While the going was good, though, it was very good. Beginning in the late 1970s, Merchant-Ivory became the gold standard for stately, well-spoken costume drama, quite often set in refined country houses surrounded by vast expanses of lawn and garden. Merchant and director Ivory were artistic partners (40 films) and life partners, but their relationship was immeasurably enhanced by writer Ruth Prawer Jhabvala, who wrote many of the screenplays. "It's a strange marriage," Merchant once observed. "I am an Indian Muslim, Ruth is a German Jew, and Jim is a Protestant American . . . a three-headed monster."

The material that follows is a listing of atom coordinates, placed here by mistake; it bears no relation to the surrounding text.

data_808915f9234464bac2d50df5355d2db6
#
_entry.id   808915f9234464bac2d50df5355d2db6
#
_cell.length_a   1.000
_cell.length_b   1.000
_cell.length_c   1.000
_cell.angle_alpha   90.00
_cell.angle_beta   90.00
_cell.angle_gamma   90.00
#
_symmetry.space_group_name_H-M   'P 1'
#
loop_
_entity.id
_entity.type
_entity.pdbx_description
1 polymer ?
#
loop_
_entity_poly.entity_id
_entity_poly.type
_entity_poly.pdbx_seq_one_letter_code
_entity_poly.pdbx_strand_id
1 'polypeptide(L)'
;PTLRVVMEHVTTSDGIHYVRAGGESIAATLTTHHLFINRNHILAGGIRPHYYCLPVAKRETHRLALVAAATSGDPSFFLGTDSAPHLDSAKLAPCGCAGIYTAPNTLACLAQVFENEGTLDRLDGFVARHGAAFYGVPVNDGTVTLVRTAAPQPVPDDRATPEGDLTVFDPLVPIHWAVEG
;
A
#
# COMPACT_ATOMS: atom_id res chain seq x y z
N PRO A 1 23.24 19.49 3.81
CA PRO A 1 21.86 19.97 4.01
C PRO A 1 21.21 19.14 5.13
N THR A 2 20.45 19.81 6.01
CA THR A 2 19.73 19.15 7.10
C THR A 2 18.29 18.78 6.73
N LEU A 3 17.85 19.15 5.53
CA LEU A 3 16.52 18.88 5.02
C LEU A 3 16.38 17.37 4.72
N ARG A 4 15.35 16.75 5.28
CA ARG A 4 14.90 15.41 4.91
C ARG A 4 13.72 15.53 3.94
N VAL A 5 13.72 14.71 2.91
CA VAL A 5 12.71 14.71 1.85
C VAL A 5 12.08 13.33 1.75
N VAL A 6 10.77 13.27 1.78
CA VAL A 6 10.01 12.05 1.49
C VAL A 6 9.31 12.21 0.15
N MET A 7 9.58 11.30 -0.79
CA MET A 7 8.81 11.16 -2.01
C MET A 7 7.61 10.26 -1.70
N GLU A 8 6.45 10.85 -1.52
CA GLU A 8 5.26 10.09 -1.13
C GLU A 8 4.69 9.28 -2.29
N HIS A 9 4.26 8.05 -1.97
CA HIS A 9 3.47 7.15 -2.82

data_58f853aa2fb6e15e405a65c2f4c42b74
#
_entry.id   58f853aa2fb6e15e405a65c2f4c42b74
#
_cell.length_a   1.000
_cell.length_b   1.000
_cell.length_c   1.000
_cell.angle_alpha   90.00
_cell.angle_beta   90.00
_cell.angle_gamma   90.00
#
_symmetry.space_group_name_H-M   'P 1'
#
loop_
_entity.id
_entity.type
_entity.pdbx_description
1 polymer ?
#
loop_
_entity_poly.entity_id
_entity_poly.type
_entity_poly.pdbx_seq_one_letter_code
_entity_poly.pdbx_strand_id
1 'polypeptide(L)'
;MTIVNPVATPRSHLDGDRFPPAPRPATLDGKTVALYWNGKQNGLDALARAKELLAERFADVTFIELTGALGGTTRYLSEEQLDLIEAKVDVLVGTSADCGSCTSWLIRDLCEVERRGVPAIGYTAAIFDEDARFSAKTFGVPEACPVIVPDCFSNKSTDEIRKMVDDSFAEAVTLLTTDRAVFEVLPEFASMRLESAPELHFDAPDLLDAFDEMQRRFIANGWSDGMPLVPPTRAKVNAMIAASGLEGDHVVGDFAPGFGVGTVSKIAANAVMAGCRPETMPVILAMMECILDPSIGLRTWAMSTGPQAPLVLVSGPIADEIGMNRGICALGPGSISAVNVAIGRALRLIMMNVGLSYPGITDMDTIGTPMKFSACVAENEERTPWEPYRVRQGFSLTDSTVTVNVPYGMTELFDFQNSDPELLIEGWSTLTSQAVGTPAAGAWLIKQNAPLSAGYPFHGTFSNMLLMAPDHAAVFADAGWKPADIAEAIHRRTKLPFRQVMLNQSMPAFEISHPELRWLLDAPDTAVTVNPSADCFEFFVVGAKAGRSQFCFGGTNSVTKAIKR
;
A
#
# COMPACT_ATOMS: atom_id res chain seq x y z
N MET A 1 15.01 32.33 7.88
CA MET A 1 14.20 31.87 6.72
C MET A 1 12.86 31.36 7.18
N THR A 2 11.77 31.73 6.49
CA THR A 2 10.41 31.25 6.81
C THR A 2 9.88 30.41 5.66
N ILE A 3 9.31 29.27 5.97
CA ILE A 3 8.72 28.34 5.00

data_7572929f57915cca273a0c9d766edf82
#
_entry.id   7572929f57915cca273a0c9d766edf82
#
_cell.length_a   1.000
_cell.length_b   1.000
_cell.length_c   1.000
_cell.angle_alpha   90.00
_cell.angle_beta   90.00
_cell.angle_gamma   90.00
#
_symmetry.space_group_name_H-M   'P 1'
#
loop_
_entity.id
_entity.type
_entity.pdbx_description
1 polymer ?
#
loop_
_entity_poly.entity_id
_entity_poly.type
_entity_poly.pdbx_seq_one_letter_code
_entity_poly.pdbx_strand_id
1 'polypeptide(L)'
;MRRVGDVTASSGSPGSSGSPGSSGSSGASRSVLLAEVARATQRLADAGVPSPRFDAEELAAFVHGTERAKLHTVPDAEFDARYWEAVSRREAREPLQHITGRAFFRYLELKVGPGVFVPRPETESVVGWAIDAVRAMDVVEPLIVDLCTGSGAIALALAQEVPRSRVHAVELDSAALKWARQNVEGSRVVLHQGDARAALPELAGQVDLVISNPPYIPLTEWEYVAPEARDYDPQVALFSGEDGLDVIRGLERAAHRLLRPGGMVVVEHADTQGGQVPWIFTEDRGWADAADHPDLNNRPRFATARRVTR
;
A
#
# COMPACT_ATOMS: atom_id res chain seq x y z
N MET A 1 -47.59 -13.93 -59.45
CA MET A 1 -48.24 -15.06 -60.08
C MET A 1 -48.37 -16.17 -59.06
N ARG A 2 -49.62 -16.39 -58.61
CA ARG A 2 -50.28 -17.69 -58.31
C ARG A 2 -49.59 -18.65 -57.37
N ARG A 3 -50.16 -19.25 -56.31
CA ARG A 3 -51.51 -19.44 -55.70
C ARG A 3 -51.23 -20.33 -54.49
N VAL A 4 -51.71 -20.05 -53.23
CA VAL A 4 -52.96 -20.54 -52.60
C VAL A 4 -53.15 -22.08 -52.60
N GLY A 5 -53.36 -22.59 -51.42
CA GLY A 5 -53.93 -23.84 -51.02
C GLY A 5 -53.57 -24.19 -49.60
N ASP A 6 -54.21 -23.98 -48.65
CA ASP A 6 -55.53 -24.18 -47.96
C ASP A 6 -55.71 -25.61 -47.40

Detractors saw their films as pretentious pseudo-lit: At an early screening of Pulp Fiction, Quentin Tarantino ordered anyone who liked The Remains of the Day to "get the fuck out of here." But the huge audiences who embraced Merchant-Ivory's polished literacy, good manners, and devotion to high craft continue to mourn the great producer's passing.